My parish is losing a wonderful pastor to the summer rotation of priests around the diocese. Our pastor is a man of great faith, possesses exceptional intelligence, and is a fantastic teacher of our faith. He is everything I could ever desire a pastor to be and we will miss him dearly, but I am confident that the incoming priest will be a blessing to our lives and faith.
The transition of priests every few years is always an interesting time because change often makes us uncomfortable. Most of us like what we know and tend to gravitate to what we like. Since change usually mixes in a little bit of the unknown, we often prefer to not deal with it. Is that way of thinking just natural, childish, or distrustful? I suppose it could be any or all of those things depending on the situation, but I do believe that avoiding change for the sake of comfort may just be what Satan wishes us to do because if we are comfortable then we are probably not living to our full potential.
A muscle that is never stressed will not get stronger. A mind that is never tested will never understand more. And a faith that is not challenged will never expand.
So how does a new priest challenge our faith? He likely provides a different experience that enables us to appreciate new things and understand what we already know in different ways. It may be a very crude comparison, but if a baseball player only practices against the same pitcher all the time, he limits his ability to recognize and hit different pitches. Even if a batter practices with one of the best pitchers every day, he will still never reach his full potential because there isn’t a pitcher on the planet who is a master at every type of pitch, who can effectively change his release points, or who can rewire himself to achieve different natural tendencies. In fact, it might be such that the batter becomes so comfortable with that one great pitcher that his unchallenged weaknesses grow. Just as a baseball player must practice his craft to get better, we practice our faith to grow stronger, and our practice should challenge us.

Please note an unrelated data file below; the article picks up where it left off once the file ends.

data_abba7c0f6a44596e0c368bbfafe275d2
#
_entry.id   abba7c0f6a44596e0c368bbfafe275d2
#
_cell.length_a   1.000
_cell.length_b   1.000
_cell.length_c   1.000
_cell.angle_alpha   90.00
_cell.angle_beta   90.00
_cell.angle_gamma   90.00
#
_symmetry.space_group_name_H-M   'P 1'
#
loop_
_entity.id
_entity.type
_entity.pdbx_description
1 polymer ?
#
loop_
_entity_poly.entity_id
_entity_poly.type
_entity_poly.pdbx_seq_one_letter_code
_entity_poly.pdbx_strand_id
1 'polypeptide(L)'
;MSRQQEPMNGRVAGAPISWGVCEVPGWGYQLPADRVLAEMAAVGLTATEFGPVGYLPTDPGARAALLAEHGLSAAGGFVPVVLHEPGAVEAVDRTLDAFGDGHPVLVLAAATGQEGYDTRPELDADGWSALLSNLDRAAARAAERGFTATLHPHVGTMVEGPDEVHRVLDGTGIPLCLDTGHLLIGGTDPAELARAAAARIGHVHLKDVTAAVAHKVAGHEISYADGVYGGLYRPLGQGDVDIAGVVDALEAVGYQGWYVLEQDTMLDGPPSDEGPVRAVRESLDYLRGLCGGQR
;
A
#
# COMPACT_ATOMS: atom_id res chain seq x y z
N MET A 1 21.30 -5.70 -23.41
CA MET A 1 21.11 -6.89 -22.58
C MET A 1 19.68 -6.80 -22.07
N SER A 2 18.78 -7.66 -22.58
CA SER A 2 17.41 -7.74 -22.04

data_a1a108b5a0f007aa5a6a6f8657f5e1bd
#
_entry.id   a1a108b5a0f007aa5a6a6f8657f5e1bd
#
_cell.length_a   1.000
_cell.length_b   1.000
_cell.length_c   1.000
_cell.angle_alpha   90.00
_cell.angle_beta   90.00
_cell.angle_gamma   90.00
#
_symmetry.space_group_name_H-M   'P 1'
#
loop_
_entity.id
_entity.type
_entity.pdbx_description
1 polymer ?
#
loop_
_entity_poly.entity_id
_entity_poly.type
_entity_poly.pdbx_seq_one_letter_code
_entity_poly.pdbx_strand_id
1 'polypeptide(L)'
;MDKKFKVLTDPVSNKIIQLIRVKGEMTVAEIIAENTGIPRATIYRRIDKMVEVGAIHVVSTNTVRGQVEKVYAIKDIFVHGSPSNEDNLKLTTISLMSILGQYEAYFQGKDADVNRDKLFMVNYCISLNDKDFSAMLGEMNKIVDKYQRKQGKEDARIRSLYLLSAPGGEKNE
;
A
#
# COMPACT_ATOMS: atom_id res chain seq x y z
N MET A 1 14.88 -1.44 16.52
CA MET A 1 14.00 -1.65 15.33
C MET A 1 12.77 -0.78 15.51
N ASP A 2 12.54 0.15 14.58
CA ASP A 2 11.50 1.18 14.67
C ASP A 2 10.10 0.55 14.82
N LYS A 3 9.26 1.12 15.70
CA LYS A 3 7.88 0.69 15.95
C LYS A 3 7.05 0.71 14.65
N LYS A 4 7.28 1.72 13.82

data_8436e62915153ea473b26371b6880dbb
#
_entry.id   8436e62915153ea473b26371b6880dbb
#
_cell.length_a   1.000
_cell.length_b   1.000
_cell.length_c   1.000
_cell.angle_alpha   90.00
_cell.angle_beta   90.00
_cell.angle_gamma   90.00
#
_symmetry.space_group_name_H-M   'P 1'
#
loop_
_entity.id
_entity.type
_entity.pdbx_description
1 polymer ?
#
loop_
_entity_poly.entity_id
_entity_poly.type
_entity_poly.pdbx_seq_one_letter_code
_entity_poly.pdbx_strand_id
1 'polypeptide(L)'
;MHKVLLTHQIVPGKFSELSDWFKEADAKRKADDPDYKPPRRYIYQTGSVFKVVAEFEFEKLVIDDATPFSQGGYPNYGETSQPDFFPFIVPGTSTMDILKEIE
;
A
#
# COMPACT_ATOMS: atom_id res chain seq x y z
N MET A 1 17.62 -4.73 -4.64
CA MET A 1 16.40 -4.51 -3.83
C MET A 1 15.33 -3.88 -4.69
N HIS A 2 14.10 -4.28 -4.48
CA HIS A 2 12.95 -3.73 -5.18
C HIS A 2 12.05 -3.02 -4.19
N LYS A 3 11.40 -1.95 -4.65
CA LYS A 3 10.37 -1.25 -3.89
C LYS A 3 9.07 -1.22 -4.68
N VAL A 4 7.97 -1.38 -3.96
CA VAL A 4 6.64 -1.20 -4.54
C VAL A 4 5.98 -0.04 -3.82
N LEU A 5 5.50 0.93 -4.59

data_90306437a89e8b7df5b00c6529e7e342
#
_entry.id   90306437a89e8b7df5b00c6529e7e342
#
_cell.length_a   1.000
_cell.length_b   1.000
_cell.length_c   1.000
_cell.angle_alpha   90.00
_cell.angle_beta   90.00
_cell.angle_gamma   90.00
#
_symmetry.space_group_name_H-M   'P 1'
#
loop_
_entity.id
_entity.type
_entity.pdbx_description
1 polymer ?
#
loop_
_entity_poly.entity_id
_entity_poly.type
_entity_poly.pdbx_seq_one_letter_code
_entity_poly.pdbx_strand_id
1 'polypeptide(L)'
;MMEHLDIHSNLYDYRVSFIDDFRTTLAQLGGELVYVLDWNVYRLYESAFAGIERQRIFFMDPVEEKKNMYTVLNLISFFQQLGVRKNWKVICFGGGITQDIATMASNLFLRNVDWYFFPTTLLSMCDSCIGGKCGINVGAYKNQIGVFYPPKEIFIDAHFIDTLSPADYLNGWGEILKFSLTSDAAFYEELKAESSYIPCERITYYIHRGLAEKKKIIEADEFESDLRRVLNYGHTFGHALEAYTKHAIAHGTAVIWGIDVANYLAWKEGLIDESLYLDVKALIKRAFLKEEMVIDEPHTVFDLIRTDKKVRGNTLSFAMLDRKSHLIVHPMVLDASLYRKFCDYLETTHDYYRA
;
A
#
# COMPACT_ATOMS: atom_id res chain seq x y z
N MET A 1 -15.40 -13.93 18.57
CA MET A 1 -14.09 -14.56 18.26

I occasionally visit parishes in other dioceses where a pastor has been in place at the same church for 10, 12, or more years and I definitely sense something different in those parishes. Even though I may not always be able to precisely define what the strange difference is, my guess is that those parishes suffer from some kind of stagnation, just as a body lacking a particular vitamin or nutrient may suffer over time. Would I know if I don’t have any Vitamin A in my diet? If I didn’t have Vitamin A in my diet, is it possible that my eyesight could deteriorate at such a rate that I don’t notice until I am almost blind? If I did lose my eyesight, would I know it was from a lack of Vitamin A?
I am sure we all have been blessed to know and be lead in our faith by a fantastic priest. How wonderful! I’m guessing that most of us have also had occasion to know and be lead by a second inspiring priest and probably even a third, fourth and maybe more. How much more wonderful! Now imagine that we had only known that first priest, we likely would have missed out on all the marvelous things that the second priest helped us to know, recognize, and appreciate about our faith. It’s not a natural reaction for me, but we should embrace the change when priests transfer. In doing so, let’s continue to pray for those holy priests who have helped and influenced us, be thankful that other faithful Catholics will be blessed by them, and open our hearts and minds to the new holy men in our lives.